http://www.cml.lunasexta.org/

Centro de Medios Libres is an online activist news forum based in Mexico City.


Basic Income Status Report 2007

MEXICO: BASIC INCOME ON THE AGENDA?

From Bien.org:

Political prospects of Basic Income in Mexico are advancing by leaps and bounds. On June 6 and 7, Universidad Autónoma de la Ciudad de México (UACM) and the Department for Social Development of the Government of Mexico City organised the First International Conference on Basic Income ever held in Mexico. A great number of academics, politicians and practitioners both from Mexico and other countries like Argentina, Brazil, Spain and United Kingdom attended the Conference and engaged into very vivid discussions with its more than 100 delegates.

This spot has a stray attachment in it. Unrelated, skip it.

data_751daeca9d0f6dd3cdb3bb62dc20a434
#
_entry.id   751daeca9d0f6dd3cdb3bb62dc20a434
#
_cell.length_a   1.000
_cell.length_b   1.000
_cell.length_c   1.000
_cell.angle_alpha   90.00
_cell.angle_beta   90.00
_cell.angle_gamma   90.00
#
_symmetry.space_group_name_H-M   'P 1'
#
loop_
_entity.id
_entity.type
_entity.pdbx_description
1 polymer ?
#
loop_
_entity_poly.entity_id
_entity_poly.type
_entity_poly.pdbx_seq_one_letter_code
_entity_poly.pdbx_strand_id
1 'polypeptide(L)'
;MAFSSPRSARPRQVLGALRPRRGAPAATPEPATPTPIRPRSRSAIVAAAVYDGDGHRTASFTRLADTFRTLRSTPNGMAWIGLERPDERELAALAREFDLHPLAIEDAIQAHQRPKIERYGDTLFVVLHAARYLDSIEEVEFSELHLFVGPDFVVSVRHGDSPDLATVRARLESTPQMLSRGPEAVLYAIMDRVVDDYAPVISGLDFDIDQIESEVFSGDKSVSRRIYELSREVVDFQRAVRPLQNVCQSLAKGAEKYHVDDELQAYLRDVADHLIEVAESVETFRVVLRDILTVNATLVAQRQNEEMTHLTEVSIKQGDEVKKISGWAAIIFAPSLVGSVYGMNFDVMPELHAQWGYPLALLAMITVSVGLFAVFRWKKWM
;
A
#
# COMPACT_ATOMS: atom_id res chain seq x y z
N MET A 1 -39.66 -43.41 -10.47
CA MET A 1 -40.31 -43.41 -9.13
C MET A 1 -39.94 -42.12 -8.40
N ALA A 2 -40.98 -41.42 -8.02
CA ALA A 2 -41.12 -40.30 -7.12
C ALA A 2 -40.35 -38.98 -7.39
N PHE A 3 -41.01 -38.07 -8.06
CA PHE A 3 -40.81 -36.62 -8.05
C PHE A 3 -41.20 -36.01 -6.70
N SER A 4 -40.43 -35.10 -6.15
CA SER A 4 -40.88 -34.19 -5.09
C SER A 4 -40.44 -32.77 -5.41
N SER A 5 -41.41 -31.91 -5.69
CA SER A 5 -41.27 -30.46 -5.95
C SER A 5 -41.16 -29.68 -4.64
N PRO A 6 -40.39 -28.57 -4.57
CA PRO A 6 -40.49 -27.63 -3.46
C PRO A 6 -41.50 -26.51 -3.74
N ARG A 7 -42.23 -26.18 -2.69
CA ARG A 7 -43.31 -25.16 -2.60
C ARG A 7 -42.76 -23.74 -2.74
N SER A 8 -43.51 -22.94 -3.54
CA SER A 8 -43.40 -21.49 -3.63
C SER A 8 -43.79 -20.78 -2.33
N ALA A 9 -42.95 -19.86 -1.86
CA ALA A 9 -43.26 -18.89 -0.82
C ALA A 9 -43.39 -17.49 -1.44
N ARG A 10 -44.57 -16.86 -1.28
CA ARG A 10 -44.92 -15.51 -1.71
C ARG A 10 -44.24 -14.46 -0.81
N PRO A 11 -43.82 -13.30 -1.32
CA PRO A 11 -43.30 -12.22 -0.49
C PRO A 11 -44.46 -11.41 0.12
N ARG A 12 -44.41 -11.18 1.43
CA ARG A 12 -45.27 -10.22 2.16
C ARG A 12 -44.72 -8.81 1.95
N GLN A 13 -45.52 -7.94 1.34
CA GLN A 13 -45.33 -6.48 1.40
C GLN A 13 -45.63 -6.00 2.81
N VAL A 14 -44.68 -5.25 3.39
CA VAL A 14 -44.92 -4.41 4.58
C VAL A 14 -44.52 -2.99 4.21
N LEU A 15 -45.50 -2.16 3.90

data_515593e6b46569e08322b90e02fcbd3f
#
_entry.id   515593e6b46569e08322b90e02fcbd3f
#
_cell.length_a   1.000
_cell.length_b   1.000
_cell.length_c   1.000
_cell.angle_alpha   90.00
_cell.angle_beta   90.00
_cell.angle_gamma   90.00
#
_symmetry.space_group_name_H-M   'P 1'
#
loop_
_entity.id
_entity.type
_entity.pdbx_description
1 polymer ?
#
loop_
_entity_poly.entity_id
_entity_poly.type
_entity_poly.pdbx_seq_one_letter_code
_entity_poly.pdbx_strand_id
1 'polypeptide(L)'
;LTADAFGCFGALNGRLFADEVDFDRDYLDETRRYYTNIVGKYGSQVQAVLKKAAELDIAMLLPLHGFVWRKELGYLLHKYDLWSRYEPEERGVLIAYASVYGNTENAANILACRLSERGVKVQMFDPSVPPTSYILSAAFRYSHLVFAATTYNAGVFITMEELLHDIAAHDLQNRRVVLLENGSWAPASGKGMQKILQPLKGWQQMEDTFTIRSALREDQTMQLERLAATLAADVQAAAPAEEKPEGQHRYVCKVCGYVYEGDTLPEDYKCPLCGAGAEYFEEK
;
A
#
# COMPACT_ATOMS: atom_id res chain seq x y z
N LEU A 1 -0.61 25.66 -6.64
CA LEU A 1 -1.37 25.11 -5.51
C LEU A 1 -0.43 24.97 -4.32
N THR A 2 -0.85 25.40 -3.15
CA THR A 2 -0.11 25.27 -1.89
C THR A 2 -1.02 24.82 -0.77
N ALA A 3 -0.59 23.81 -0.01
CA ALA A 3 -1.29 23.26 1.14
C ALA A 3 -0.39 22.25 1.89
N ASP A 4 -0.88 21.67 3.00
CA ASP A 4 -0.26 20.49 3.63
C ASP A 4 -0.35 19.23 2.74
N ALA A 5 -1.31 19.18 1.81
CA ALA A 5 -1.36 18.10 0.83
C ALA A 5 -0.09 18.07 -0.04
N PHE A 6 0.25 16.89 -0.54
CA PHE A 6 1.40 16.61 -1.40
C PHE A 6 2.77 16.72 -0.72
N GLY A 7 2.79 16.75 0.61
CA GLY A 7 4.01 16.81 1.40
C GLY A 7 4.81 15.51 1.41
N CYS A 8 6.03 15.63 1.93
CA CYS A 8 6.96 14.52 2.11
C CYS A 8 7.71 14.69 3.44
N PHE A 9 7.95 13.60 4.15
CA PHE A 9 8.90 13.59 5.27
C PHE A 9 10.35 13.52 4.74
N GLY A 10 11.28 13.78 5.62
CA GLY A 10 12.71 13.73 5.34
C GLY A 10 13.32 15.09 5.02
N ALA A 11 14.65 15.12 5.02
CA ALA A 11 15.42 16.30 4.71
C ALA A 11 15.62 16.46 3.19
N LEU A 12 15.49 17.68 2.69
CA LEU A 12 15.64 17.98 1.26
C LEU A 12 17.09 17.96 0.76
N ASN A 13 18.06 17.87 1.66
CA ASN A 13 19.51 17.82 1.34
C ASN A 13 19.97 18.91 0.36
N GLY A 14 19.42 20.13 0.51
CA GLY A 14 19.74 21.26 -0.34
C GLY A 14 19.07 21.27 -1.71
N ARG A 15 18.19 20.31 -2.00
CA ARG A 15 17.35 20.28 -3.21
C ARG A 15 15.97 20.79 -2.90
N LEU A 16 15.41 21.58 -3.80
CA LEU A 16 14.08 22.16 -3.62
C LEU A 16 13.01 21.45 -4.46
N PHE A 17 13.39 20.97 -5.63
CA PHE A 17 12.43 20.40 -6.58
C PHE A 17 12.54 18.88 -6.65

Speakers included Martí Batres (Social Development Secretary of the Government of Ciudad de México), María Julia Bertomeu (Universidad de la Plata, Argentina & Argentine Section of BIEN), Julio Boltvinik (El Colegio de México), David Casassas (University of Oxford & Secretary of BIEN), Oscar Conde (Seminario Universitario de la Cuestión Social), Pedro Moreno (Universidad Autónoma Metropolitana), Manuel Pérez Rocha (Rector of Universidad Autónoma de la Ciudad de México), Daniel Raventós (Universitat de Barcelona & Red Renta Básica), Eduardo Suplicy (Senator of the Republic of Brazil & Co-chair of BIEN), Enrique del Val Blanco (Universidad Nacional Autónoma de México), and Pablo Yanes Rizo (Social Development Secretariat of the Government of Ciudad de México). The organisers also arranged a great number of meetings with local politicians and practitioners as well as seminar sessions at both the Universidad Autónoma de la Ciudad de México (UACM) and the Universidad Nacional Autónoma de México (UNAM).